Boston Open Streets returns with expanded dates and neighborhoods

The program kicks off on June 25 in Jamaica Plain.

Newbury Street will be one of the roads closing to cars this summer. Photo by Pat Greenhouse/Globe Staff

Sunnier days are ahead, and the city’s new plan for open streets will allow Bostonians to enjoy them with pedestrian-friendly events across the city.

Mayor Michelle Wu on Tuesday announced the return of the summertime “Boston Open Streets” program, which opens up throughways in the city for six-hour pedestrian and cyclist-only events. Last year’s program included Jamaica Plain, Roxbury, and Dorchester. This summer, the program is expanding to also include events in Allston-Brighton and East Boston. 

Open Streets starts on June 25 between 10:30 a.m. and 3 p.m. in Jamaica Plain. The following events will be in Roxbury (July 15), Allston-Brighton (August 19), Dorchester (Sept. 17), and East Boston (Oct. 15).

Wu also announced that Open Newbury Street will return on July 2 and continue every weekend until October 15. The program, which also blocks off a mile-long stretch of the Back Bay neighborhood to vehicular traffic, is expanding to 16 consecutive weekends this year. 


“I still remember very vividly the sounds that happen when you take away the buzz and hum of car traffic and replace it with kids laughing and the pitter-patter of their feet running down the street,” Wu said at a press conference Tuesday. “Impromptu chess games out on the street. A line dance in the middle of Dorchester Ave. The sounds of people getting to know each other, sharing and telling their own stories, and supporting their local small businesses.”

The mayor was joined at the Jackson-Mann School in Allston by city officials and local leaders to announce this year’s expanded event series. Each neighborhood event will feature food trucks, art installations, and games for residents of all ages. The goal of the expansion is to provide more opportunities for Bostonians to enjoy their neighborhoods and spur economic activity for local businesses.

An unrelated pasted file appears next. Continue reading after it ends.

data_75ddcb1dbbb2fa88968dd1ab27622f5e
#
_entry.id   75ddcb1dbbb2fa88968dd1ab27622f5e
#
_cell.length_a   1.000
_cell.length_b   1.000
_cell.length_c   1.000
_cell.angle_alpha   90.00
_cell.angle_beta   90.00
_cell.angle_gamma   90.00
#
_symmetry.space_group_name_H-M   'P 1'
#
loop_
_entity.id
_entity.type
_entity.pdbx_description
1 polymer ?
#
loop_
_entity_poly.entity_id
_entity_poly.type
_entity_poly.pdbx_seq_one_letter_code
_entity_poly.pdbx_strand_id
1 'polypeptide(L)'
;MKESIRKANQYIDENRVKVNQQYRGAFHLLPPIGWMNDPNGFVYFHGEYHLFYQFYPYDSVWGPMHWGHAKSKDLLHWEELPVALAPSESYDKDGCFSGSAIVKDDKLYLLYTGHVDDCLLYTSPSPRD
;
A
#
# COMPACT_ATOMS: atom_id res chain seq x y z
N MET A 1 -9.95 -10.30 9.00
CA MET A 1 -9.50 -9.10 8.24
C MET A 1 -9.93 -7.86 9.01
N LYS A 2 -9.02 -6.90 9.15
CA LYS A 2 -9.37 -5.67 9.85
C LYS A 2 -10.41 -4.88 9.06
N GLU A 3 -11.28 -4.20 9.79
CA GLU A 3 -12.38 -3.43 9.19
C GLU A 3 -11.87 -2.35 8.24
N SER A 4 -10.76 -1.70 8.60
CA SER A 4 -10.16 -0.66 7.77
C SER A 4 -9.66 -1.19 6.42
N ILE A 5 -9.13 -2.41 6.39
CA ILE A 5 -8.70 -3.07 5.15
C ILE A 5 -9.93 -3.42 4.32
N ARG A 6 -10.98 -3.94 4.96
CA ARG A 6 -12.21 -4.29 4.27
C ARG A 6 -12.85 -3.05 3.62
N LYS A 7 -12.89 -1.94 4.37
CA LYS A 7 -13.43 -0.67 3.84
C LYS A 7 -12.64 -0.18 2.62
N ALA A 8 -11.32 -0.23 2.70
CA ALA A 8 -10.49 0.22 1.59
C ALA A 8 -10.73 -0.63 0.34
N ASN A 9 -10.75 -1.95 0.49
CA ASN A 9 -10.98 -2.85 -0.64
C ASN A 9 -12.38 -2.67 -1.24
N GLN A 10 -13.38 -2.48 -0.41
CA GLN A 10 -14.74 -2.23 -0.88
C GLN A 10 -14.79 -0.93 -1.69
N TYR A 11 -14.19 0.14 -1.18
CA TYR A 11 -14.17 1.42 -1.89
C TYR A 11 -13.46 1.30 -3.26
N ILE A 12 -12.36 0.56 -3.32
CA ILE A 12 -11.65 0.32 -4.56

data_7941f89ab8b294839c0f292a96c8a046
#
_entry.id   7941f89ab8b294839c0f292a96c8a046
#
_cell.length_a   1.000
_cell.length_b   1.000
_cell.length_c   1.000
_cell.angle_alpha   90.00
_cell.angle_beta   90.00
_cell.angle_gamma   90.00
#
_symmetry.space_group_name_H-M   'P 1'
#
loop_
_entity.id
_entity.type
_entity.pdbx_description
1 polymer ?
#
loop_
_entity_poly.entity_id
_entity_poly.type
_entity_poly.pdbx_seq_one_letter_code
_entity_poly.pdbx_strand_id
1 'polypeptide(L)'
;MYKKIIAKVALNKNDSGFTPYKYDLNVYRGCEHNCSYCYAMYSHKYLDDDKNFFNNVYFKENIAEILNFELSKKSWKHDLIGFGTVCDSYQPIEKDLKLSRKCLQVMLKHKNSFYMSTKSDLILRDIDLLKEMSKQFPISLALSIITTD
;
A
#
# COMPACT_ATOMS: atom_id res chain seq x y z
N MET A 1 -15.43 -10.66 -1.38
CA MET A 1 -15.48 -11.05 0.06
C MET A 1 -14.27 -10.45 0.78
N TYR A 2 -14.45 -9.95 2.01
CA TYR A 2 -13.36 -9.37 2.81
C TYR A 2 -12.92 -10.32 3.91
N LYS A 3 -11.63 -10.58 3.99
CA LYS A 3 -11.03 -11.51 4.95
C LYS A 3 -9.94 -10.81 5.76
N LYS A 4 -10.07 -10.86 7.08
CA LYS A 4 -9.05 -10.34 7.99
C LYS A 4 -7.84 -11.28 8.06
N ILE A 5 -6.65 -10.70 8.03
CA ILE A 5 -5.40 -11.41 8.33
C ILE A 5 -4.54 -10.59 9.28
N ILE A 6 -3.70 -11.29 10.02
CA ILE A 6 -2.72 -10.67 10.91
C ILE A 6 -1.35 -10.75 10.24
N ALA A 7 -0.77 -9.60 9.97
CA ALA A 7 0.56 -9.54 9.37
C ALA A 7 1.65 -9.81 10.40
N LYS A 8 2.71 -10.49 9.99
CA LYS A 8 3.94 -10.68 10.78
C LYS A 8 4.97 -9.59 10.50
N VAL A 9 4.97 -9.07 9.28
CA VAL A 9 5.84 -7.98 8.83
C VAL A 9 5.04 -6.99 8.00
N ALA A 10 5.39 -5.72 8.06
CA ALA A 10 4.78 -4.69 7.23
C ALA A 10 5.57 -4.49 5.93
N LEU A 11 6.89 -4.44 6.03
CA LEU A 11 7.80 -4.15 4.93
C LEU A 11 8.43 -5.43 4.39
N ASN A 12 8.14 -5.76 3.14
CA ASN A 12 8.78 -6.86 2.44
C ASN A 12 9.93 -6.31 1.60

Jascha Franklin-Hodge, the city’s chief of streets, said his office is working closely with the Boston Police Department, the Disabilities Commission, the Office of Economic Opportunity, and other stakeholders to ensure that this summer’s events are enjoyed by all. 

“Open Streets connects and reflects the communities where they happen. The local nonprofits, the artists, musicians, and everyone who just comes out to participate is what gives these events their energy and their sense of celebration,” Franklin-Hodge said. “You cannot help but leave an Open Streets event with a smile on your face and a deeper appreciation for the people who make Boston neighborhoods such a great place to live.” 


Alex Cornacchini, executive director of Allston Village Main Streets, said the expansion will be “a great opportunity to showcase the vibrancy of our business, art, and entertainment community.”

In East Boston, Open Streets will also coincide with The Veronica Robles Cultural Center’s El Día de los Muertos celebration and annual parade. 

“We are very excited about Open Streets coming to East Boston. This is a great idea and excellent opportunity to network with neighbors and bring everyone together,” said Veronica Robles, executive director of the center.

More details about each Open Streets plan and attractions are coming soon, but programming will reflect each neighborhood. Stay tuned for more information on the city’s website


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